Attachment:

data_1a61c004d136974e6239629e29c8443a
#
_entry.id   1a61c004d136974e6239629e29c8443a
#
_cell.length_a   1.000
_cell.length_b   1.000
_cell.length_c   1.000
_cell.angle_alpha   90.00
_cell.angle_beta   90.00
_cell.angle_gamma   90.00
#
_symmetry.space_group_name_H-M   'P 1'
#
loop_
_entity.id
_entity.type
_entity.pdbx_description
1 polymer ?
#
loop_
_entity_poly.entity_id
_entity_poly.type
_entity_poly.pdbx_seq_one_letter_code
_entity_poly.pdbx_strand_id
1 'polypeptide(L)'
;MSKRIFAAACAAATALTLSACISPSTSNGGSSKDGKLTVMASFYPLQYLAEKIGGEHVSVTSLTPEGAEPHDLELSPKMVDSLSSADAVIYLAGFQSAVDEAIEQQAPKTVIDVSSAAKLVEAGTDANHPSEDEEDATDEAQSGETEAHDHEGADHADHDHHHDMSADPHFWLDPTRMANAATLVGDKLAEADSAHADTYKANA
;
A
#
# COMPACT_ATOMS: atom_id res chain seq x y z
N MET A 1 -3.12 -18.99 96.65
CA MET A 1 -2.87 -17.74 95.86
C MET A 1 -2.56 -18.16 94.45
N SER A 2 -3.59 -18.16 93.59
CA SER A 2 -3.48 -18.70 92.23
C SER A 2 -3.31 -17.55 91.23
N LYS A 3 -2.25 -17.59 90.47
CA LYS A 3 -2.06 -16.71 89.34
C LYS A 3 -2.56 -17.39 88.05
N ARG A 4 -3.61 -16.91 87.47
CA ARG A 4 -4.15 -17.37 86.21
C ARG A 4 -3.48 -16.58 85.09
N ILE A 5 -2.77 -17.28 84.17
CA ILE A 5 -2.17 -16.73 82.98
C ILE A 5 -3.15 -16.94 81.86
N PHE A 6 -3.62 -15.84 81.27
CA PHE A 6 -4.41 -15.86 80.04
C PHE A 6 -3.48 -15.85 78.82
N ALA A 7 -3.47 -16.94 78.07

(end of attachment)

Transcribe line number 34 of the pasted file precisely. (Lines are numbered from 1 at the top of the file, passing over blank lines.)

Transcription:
N SER A 2 -3.59 -18.16 93.59